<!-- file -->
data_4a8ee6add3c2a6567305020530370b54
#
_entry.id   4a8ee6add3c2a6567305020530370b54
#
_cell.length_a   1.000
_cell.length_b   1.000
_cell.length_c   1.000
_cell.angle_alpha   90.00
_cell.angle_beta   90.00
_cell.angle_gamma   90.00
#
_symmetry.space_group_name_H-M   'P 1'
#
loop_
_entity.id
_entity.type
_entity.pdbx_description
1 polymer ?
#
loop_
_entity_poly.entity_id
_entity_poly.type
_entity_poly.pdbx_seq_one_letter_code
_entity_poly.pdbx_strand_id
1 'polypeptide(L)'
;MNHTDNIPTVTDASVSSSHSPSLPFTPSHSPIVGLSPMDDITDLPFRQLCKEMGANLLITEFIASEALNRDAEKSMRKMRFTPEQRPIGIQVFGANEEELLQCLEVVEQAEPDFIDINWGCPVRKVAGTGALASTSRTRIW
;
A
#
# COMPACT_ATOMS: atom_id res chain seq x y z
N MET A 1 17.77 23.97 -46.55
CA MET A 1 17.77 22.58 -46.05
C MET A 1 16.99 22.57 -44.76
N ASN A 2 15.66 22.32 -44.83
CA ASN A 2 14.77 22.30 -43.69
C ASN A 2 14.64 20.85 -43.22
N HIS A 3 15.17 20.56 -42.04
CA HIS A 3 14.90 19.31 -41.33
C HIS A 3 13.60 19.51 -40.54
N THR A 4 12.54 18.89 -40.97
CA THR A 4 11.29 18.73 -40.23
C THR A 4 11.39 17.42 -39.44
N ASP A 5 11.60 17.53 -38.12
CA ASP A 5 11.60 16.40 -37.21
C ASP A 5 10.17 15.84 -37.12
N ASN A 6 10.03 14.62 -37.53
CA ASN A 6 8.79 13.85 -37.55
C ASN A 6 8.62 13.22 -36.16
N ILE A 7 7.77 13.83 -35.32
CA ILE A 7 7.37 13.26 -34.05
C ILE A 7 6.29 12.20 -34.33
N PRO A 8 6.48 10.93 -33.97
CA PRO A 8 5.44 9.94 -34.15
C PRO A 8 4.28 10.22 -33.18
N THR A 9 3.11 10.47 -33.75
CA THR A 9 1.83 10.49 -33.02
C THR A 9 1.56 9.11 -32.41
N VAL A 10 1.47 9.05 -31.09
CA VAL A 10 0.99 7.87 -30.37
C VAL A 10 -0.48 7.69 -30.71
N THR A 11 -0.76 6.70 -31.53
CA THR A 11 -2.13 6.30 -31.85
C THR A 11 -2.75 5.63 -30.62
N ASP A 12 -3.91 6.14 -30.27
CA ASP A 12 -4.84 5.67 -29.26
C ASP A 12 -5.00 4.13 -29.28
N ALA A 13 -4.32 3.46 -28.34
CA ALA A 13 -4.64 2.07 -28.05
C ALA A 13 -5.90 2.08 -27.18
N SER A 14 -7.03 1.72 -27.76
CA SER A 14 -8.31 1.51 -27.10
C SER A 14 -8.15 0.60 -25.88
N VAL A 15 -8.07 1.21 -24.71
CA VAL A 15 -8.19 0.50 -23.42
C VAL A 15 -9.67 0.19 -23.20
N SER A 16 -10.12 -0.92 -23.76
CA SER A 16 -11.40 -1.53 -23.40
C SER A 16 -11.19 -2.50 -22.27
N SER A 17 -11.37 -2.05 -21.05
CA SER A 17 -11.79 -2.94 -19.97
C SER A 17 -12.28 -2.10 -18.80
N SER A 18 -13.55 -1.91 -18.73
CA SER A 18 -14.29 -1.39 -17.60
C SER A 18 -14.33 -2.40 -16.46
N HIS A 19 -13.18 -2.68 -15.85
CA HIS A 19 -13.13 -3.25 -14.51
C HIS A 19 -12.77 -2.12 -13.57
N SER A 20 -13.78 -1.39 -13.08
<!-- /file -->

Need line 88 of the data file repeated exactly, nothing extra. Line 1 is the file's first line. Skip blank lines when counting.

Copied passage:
N SER A 20 -13.78 -1.39 -13.08